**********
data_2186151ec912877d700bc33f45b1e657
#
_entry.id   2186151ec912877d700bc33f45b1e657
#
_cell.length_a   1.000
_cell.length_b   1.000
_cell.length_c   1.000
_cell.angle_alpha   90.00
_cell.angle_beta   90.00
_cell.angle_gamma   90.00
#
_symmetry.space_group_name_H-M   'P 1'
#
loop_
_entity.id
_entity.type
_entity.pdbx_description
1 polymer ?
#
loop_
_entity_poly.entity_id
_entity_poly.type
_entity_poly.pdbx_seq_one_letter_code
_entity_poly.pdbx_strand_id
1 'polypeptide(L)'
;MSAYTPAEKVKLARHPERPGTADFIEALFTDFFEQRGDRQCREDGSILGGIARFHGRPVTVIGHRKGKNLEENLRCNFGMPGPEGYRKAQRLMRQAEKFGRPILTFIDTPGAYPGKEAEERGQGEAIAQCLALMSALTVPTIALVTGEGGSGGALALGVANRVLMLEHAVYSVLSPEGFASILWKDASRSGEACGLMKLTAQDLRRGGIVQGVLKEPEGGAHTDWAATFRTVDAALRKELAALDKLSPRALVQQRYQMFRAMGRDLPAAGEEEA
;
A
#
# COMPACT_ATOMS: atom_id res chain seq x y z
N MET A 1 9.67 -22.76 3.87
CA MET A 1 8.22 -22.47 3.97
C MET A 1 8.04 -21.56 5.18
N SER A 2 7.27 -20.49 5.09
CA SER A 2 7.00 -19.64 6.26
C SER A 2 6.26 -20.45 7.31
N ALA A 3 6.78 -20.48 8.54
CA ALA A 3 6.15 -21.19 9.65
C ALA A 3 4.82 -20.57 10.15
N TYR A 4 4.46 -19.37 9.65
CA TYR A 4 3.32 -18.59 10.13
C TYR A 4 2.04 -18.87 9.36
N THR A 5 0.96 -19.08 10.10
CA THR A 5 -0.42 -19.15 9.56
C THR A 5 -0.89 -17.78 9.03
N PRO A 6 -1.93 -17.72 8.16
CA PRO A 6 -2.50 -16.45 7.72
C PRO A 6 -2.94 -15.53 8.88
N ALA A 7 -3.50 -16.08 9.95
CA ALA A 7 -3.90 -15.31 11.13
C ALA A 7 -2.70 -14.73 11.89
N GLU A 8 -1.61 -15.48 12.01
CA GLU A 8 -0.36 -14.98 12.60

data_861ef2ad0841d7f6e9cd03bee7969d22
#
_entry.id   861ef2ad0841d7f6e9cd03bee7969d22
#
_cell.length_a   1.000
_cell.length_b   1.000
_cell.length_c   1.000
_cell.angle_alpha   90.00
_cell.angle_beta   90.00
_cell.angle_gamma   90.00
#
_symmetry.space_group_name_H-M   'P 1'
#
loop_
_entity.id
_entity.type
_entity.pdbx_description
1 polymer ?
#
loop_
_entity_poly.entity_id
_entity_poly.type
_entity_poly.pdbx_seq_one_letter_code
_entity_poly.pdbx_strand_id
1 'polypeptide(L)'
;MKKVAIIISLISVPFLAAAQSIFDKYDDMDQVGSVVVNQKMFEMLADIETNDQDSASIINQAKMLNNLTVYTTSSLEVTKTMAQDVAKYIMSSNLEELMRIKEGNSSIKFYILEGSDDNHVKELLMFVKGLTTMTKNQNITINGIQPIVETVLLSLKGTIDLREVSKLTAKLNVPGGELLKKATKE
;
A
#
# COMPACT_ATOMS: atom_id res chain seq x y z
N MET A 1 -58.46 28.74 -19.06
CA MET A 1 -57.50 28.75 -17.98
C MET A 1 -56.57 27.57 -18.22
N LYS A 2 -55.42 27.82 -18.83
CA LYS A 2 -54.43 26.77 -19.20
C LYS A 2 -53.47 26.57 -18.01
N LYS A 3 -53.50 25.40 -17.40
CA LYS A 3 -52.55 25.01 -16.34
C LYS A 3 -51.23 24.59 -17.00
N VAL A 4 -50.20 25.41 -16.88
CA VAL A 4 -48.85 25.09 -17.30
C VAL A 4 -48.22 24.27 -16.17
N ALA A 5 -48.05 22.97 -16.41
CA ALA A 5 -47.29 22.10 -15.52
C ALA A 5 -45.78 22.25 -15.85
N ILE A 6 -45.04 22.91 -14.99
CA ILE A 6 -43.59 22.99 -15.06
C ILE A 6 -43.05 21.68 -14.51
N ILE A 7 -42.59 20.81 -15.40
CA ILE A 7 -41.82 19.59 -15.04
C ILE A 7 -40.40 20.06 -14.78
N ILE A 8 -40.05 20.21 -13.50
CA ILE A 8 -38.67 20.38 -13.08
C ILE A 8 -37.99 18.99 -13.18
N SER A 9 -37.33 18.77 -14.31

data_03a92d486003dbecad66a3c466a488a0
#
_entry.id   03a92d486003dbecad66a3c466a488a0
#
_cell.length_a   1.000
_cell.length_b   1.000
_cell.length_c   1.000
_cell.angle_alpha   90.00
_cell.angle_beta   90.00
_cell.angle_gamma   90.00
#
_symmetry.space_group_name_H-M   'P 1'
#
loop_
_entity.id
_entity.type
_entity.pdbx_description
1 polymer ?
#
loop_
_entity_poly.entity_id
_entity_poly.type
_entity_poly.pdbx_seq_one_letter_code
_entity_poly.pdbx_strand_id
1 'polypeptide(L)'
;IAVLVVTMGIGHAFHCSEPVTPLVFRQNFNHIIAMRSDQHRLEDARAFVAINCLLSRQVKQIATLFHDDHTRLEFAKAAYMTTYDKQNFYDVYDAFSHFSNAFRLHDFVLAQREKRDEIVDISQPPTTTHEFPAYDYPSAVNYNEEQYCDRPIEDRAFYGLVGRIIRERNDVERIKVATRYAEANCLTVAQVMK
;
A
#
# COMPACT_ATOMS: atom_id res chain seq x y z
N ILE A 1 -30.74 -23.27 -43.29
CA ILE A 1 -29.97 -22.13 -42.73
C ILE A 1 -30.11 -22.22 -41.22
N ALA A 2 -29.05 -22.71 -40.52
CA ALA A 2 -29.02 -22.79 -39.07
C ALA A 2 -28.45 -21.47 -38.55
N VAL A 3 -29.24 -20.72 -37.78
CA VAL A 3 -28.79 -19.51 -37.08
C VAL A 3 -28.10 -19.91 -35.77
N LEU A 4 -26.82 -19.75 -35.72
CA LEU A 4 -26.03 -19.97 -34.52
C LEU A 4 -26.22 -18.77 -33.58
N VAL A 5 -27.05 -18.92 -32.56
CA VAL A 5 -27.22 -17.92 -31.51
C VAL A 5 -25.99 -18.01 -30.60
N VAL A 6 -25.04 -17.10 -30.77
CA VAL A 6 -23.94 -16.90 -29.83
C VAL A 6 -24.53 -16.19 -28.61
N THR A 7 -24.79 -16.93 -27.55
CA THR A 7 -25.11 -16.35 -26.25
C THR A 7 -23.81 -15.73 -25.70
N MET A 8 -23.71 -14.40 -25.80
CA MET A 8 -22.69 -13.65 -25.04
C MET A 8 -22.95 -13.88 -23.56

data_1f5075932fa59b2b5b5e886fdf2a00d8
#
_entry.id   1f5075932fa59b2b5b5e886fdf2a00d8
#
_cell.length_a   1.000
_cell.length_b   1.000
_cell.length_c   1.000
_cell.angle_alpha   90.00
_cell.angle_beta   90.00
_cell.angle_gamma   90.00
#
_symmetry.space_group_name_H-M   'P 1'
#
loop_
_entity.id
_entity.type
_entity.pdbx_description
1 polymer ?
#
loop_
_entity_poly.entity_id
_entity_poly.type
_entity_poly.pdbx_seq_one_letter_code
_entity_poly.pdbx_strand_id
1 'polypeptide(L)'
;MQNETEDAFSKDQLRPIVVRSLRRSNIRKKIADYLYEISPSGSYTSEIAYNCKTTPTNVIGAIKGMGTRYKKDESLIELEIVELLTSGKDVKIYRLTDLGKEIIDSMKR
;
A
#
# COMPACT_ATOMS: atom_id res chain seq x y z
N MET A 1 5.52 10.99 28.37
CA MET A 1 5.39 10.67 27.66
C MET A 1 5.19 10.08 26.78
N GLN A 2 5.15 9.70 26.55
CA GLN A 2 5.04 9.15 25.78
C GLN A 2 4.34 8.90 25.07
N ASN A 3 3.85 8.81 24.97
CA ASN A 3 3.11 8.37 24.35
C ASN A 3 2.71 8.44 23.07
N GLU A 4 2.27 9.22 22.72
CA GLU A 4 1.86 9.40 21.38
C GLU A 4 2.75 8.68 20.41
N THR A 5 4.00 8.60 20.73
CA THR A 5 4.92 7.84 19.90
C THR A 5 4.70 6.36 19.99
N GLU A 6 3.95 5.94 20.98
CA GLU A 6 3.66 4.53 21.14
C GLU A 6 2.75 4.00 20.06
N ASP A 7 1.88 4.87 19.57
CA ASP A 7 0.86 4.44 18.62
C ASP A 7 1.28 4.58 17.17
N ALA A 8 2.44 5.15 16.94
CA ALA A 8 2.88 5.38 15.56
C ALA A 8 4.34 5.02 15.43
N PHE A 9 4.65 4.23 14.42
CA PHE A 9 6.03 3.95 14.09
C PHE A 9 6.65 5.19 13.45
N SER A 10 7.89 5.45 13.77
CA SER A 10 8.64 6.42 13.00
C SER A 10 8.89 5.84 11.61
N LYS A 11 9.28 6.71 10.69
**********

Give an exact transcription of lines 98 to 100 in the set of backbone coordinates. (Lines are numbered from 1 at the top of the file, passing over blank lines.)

C ALA A 5 -45.78 22.25 -15.85
N ILE A 6 -45.04 22.91 -14.99
CA ILE A 6 -43.59 22.99 -15.06